Lenin is considered by many as the Trojan horse, the Pandora’s box that brought all calamities to a defenseless and naive country that believed in him. He delivered his government into the hands of obscure groups that co-governed and made gangsterism their most secure booty.
He condoned million dollar debts to big businesses, raised gasoline prices that had remained stable for 10 years, persecuted his colleagues who brought him to power, imprisoned the constitutional vice-president of Ecuador Jorge Glas without evidence or crimes, whose innocence is now internationally recognized. He destroyed his own political party and persecuted through lawfare the man who had been his mentor.
The idea was to demonize, with the consent of mainstream media, the figure of Correa and to attempt to make the word Correismo synonymous with crime and shame, to persecute the great progressive leader with the ridiculous accusation of having committed a crime by “psychic influence,” as if he were a sorcerer with supernatural and magical powers, like the medieval witches with hooked noses and warts that cast spells, and forcing, in addition, dozens of his colleagues to flee the country due to the infamous persecution of an a la carte justice system.
Lenin Moreno smashed the security system of his predecessor and eliminated the Ministry of Justice in 2018 that controlled the prisons. He cut the penitentiary budget from $163 million in 2017 to barely $90 million in 2020.
After the institutions and ministries that managed the country’s security, budgets and fiscal security policy were eliminated, the country was violently assaulted in a way never seen before by drug trafficking cartels, organized crime and gangs. These have increased unchecked during the government of Guillermo Lasso who has remained unscathed in his golden bubble, responding with useless and repeated states of exception that have shown no results, and with meaningless condolences to the families of the murdered.
The prison crisis exploded in 2021 and from there it has only grown, with more than 480 prisoners brutally murdered since 2020 until today, because the mafias maintain control in the prisons and exercise their criminal shadow spilling blood, violence and pain on the streets of the country.
Lenin, who abandoned and destroyed the social architecture of the State and governed hand in hand with the losing candidate, got on his knees before the banks and the International Monetary Fund. He is currently being prosecuted by the very prosecution that he supported in a serious case of presidential corruption that involved his family, called INA Papers.
Guillermo Lasso’s government
If many Ecuadorians believed that the puppet government of Lenin Moreno was the worst in the history of Ecuador, we fall short of words to describe what the government of Guillermo Lasso has represented for the majorities. Both governments have acted as Siamese twins born from the same womb.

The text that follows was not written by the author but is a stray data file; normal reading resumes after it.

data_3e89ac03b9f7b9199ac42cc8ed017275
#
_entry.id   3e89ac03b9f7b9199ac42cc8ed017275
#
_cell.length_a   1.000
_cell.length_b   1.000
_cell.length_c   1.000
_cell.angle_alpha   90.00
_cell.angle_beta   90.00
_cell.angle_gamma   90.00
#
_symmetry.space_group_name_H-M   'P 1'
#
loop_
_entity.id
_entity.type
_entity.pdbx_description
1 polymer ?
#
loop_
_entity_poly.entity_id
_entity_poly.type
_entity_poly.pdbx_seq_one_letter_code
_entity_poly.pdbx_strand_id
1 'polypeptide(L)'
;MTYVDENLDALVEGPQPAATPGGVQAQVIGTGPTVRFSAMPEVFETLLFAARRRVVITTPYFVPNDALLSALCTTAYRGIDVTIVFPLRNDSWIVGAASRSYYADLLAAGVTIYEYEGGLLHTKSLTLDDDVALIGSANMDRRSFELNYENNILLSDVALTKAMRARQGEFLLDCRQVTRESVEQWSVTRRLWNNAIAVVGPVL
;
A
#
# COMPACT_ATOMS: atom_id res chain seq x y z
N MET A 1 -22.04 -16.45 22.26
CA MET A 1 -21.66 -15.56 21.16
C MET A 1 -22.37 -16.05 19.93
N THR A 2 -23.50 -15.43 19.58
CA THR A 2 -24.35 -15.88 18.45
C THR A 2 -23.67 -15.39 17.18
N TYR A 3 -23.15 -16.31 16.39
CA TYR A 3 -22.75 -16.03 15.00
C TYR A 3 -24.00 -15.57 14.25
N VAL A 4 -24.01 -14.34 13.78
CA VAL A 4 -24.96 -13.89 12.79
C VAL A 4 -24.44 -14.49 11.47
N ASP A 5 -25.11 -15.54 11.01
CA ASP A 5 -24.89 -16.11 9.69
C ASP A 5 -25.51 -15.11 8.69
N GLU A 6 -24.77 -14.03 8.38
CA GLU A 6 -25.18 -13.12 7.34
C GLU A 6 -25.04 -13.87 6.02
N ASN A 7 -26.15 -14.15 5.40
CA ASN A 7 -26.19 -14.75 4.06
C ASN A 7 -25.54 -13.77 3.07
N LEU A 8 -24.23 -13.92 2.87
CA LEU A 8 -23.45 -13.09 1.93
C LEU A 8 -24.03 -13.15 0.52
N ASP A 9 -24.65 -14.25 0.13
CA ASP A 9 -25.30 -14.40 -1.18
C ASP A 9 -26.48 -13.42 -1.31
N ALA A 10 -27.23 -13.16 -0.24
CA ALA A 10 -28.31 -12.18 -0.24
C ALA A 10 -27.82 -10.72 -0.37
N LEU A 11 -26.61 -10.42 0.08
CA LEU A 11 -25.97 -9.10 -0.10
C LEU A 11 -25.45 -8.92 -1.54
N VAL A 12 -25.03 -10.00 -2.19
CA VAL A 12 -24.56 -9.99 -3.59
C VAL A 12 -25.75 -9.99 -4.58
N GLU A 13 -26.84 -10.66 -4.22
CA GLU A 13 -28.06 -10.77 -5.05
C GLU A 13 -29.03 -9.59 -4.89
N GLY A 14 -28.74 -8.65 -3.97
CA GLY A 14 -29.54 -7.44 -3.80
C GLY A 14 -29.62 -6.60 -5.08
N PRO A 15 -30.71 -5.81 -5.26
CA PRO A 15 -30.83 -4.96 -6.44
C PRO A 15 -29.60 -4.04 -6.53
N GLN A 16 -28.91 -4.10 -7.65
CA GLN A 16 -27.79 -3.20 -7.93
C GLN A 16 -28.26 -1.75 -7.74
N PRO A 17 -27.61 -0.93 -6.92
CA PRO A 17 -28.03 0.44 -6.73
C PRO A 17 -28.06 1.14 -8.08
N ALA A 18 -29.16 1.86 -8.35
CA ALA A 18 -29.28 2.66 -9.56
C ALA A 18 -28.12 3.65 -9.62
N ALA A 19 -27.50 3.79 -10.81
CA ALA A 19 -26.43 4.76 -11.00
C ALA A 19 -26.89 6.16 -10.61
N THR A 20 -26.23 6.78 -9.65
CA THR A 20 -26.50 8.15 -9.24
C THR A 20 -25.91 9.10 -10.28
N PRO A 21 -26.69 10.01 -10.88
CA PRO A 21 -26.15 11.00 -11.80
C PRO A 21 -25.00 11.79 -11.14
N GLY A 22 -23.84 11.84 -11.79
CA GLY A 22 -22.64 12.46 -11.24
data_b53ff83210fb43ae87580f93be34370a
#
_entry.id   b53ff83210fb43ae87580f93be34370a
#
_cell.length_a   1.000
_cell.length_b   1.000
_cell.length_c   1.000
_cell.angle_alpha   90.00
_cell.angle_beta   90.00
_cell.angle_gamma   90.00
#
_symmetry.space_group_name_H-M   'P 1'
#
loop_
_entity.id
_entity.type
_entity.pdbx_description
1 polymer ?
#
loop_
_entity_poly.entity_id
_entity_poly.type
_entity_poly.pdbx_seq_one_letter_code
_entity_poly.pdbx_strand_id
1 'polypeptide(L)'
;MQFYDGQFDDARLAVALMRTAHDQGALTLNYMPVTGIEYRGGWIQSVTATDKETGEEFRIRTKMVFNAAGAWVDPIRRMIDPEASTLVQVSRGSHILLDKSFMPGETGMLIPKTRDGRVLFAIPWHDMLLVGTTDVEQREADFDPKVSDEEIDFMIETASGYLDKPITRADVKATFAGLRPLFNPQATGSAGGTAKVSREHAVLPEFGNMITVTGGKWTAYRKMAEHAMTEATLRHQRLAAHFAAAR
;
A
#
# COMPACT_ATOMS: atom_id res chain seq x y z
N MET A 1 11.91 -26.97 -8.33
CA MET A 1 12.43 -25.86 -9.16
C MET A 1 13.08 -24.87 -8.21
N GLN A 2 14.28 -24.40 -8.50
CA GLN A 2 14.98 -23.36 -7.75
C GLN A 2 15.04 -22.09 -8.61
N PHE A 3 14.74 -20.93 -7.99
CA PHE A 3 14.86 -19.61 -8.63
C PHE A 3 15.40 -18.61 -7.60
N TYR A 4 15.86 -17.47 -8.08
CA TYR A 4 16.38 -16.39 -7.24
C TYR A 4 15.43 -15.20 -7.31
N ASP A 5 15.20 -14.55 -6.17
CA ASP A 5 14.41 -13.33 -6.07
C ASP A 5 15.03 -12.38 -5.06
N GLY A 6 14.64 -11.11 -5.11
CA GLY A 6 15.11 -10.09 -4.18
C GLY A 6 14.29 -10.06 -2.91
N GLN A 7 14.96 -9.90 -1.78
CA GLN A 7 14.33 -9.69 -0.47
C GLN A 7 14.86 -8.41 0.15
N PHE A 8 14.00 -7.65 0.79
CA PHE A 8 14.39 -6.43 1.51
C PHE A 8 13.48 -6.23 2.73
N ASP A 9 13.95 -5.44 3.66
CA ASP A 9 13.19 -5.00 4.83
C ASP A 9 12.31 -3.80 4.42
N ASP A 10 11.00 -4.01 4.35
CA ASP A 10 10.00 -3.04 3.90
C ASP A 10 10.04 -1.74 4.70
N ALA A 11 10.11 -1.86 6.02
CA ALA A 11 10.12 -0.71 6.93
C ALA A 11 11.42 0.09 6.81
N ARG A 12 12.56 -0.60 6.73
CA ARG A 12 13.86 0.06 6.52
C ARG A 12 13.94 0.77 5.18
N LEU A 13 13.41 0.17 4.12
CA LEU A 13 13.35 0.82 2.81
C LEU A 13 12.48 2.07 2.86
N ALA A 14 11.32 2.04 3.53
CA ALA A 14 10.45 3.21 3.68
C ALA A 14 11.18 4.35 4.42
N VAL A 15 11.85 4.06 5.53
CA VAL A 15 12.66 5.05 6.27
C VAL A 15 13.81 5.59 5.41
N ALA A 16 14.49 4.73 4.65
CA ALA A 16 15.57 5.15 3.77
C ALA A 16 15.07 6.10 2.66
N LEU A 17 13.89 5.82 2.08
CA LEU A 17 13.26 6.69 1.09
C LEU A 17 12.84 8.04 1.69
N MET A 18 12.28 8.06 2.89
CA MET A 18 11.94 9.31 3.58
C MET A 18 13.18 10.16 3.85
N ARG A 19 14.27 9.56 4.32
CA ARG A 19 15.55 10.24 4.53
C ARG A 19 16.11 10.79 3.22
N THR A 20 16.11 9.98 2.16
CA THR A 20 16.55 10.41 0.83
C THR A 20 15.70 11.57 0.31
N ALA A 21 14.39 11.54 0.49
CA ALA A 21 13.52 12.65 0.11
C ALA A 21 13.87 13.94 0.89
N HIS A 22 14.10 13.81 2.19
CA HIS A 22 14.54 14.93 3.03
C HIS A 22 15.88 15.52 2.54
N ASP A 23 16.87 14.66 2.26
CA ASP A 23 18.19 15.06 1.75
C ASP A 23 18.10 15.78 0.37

Lasso’s government maintained and radicalized the policies of his predecessor. He stood out for not complying with any of his campaign promises, such as not raising taxes for Ecuadorians. Instead he impoverished citizens with his fiscal policies, he governed favoring banks and private groups. He worsened the brutal security crisis by not showing political and economic will to face it, he maintained the lack of essential equipment for the police who lack basic resources to fight criminals, and his government is involved in a wave of public corruption, such as the Pandora Papers, León de Troya, and El gran Padrino cases, which involves people close to him and his government, evidenced in audios published by journalists who have been threatened with death and who hold the current president responsible for that.
During Lasso’s administration, between 2021 and 2022, violent deaths increased by 82% compared to 2021. The country closed 2022 with its worst record in the annals of crime. The statistics showed 4,603 tragic deaths, which meant a rate of 25 cases per 100,000 inhabitants. The Lasso government has adopted a discourse in which it blames the violence on drug trafficking gangs, arguing that it is a settling of scores aming them, and ignoring the responsibility of the state for the justice and penitentiary systems.
“Obese state” and destruction of social welfare
To abandon social welfare and remove public money of the citizens to private coffers, both Moreno’s and Lasso’s governments appealed to the vacuous discourse of the “obese state.” When the supposed “obese state” (which means investment in health, education, employment, security) is destroyed, it opens the doors to crime and drug trafficking because in the face of the excessive growth of poverty and unemployment, the tempting offers of crime and easy money become an emerging float for many Ecuadorians living in extreme poverty who survive on less than two dollars a day.